Usually, the Budget is the most important date in the political calendar for businesses. But, with the risk of a Brexit no deal increasing, it may be relegated to a sideshow this year as firms await white smoke from Brussels. Yet while it might not be at the forefront of many minds, for the tech sector it could have profound consequences for the perception of the UK as an ambitious, tech-friendly voice.
Central to this will be whether the government presses ahead with plans, floated by the Chancellor at the Conservative Party Conference, for a new tax targeted at digital companies.
While it remains unclear how the tax would actually work, one thing we do know is that it intends to target revenues rather than profits. Taxing revenues means less money to be invested in things like research and development, new facilities and job creation. It creates a risk that costs could be passed onto consumers directly, increasing prices for those using services such as online shopping. For smaller or growing UK tech companies, the new tax could even make the path to profit more difficult and mean losing out to international competitors.
Many in the tech industry fear that such a tax would send a message to the rest of the world that the UK is building barriers for growing its digital economy at a time when investment is already at risk due to Brexit.
Recent experience has shown that the UK is not immune to going it alone against expert advice, but the great irony of the proposals is that the way to ensure the tax system works effectively is action at international level. Work is already underway at OECD level, with progress expected by June next year. Importantly the OECD approach is likely to deal with the challenges created for all companies, not just tech firms. As the global economy digitises, it is increasingly hard to distinguish between the digital and non-digital companies, which is why both the OECD and the EU’s Expert Group on Digital Taxation have concluded that trying to target digital businesses alone would not work.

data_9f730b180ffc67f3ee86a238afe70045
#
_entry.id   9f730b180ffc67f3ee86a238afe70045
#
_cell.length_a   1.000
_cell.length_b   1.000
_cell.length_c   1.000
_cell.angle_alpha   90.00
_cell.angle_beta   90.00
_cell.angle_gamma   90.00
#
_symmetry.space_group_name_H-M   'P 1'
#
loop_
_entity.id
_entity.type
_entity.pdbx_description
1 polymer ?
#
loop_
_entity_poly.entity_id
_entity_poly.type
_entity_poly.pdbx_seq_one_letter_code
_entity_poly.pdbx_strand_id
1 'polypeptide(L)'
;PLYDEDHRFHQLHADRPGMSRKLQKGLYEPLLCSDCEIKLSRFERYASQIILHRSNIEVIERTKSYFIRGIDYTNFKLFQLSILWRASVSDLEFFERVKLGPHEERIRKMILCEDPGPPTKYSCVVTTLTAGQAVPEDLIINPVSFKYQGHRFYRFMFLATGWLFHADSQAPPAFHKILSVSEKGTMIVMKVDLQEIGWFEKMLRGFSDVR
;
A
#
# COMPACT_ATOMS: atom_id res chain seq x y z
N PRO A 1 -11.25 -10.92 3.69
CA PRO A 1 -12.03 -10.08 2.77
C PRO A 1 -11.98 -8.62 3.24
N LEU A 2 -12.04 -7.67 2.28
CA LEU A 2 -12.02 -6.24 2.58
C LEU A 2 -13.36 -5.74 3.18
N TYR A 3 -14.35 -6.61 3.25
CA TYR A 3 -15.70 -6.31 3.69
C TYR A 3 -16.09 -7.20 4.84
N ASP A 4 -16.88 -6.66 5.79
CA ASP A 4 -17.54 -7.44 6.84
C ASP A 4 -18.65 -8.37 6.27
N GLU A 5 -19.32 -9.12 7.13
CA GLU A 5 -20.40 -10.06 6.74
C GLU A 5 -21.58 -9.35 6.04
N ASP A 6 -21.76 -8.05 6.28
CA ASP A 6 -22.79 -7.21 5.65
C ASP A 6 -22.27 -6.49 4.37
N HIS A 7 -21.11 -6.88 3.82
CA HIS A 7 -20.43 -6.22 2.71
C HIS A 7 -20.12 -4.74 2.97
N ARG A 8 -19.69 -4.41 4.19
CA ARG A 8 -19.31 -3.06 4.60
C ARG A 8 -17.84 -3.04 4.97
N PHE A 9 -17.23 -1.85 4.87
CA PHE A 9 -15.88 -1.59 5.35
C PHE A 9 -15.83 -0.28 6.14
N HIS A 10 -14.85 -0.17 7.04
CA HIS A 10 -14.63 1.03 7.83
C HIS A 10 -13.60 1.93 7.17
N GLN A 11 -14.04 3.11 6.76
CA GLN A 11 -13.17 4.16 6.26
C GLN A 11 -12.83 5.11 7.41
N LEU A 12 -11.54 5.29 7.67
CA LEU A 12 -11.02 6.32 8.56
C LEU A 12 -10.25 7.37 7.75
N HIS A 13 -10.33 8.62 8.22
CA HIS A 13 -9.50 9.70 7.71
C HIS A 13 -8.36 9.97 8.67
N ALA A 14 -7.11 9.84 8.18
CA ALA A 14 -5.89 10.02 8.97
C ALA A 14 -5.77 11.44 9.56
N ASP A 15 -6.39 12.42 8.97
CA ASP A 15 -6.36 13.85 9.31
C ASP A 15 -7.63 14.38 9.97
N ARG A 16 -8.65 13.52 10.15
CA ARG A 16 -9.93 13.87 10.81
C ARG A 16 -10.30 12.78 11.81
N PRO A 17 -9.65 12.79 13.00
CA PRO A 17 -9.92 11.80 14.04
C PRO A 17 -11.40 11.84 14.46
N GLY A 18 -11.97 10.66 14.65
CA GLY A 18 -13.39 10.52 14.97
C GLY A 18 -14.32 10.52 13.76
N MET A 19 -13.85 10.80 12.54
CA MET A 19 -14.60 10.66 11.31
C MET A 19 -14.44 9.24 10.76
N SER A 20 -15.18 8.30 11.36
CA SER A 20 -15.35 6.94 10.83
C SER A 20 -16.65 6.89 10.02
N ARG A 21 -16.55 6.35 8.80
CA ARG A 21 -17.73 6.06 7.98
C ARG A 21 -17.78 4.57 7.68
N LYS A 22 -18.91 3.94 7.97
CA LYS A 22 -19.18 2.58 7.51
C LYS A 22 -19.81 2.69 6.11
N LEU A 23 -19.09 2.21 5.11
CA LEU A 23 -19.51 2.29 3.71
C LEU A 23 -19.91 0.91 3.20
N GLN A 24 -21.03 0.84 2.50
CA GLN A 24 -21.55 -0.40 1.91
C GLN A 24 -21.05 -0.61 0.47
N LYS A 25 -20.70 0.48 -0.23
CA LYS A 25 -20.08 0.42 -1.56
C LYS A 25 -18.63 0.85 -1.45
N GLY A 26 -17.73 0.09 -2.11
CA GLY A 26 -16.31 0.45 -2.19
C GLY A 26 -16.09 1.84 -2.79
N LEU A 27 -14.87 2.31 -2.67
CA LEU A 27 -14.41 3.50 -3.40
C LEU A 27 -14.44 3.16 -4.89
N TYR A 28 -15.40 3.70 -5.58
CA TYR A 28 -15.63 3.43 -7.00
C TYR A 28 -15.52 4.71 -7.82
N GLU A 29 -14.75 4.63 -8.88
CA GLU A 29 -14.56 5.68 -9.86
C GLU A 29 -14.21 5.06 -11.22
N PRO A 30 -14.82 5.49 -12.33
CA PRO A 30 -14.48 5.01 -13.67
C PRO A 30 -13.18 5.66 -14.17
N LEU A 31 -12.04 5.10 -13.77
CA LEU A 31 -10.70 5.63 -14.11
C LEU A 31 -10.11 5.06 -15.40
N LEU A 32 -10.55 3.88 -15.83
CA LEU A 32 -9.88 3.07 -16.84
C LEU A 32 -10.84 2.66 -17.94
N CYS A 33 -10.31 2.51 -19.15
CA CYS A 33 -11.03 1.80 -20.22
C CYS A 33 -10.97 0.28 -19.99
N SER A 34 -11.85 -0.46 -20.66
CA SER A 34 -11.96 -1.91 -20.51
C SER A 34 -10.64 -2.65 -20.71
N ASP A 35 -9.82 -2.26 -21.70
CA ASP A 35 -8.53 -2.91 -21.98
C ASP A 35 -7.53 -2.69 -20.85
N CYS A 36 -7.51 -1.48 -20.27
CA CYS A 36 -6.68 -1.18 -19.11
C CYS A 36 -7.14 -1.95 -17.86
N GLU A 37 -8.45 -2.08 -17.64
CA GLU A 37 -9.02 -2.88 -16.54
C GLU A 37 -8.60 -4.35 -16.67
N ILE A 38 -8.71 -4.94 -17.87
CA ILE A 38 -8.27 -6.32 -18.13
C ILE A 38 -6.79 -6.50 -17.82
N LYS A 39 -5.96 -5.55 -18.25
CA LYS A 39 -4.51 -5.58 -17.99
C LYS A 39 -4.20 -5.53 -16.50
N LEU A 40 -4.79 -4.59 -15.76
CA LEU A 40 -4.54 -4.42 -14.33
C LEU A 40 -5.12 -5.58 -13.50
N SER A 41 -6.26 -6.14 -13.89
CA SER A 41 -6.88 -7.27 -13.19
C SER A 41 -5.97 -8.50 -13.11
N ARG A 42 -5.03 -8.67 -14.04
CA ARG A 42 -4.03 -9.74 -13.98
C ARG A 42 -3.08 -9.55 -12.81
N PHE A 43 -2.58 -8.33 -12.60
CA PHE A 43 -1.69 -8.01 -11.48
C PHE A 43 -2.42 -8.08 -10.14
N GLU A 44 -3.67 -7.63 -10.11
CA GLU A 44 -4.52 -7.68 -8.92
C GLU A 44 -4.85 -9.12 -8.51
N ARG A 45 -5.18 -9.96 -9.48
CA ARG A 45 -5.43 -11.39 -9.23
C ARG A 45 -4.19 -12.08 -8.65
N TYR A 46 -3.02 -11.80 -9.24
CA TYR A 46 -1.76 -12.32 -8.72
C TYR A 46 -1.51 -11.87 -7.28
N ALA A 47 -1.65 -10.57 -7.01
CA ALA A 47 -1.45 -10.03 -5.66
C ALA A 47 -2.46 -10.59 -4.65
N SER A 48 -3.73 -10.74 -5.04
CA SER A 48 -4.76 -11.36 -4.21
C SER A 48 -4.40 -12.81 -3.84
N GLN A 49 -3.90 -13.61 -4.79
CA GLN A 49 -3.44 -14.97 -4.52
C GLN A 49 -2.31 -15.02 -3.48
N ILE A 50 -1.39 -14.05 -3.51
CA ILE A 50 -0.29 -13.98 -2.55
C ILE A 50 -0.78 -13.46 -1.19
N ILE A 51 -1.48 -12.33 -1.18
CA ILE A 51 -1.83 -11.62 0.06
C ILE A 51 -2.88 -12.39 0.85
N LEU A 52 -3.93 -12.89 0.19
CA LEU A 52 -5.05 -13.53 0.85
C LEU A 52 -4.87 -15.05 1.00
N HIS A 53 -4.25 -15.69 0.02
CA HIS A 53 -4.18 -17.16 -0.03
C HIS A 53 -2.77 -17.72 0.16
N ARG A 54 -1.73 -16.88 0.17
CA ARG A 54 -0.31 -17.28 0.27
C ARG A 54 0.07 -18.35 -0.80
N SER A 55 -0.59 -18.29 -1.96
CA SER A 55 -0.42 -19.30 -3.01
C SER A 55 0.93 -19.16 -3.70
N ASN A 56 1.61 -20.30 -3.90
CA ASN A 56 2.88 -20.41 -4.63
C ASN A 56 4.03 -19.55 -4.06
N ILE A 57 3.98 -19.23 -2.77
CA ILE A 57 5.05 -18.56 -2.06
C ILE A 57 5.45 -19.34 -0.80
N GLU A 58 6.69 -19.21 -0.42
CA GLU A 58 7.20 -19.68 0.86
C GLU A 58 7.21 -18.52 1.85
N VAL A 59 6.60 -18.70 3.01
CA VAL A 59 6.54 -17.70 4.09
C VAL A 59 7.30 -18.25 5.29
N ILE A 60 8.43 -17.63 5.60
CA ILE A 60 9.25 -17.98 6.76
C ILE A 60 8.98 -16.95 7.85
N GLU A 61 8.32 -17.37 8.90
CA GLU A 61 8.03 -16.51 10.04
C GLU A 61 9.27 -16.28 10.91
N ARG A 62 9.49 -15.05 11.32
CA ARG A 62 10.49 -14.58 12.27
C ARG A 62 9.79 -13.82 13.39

It is clear that a significant effort has been made to tie the proposed digital tax to the problems facing the high street (including it being dubbed an ‘Amazon Tax’). Yet the reality is that they are two entirely separate things – a tax on investment by tech companies won’t help resolve the burden faced by other businesses as a result of business rates. That will require proper, and welcome, reform of the rates system.
Of course, the reason behind the idea of a digital tax is a simple one. Brexit is a real risk to government revenues. Money has to be found from somewhere, and who will oppose a tax on tech companies? But the Chancellor could take a different approach. Instead of creating a new tax that risks harming investment, he could instead look to grow the pie by incentivising investment in the digital economy. TechUK’s Budget Proposal sets out a number of ways the Chancellor could reassure digital businesses that tech remains at the heart of growth plans. These include measures to support new R&D facilities being built in the UK and reforming the apprenticeship levy to help companies train the next generation of workers, both in-house and throughout their supply chains. Such an approach could provide a green light for investment at a time when dashboards are flashing red due to concerns over Brexit.
The Chancellor should also ensure that businesses are given the support they need to cope with Brexit planning. For SMEs, the cost of preparing for a no deal Brexit is almost insurmountable. Smaller tech companies are facing significant legal costs, such as those needed to amend contracts to ensure that personal data can continue to flow across the UK-EU border. Other steps, such as being able to stockpile vital parts, or deal with short term cash flow challenges as a result of new customs processes are also critical risks to business. They will ultimately require Treasury support to be overcome. Other EU countries, such as the Netherlands, have already started to take such steps; its time the UK follows suit.
This Budget may be overshadowed by Brexit but it is clear that the choice facing the Chancellor on Monday 29 October is one that will determine how the UK is seen in the run up to Brexit and beyond. The choice is clear, real investment to grow a forward looking economy, or short term decisions that risk stopping investment in its tracks.
Giles Derrington is TechUK’s Brexit policy lead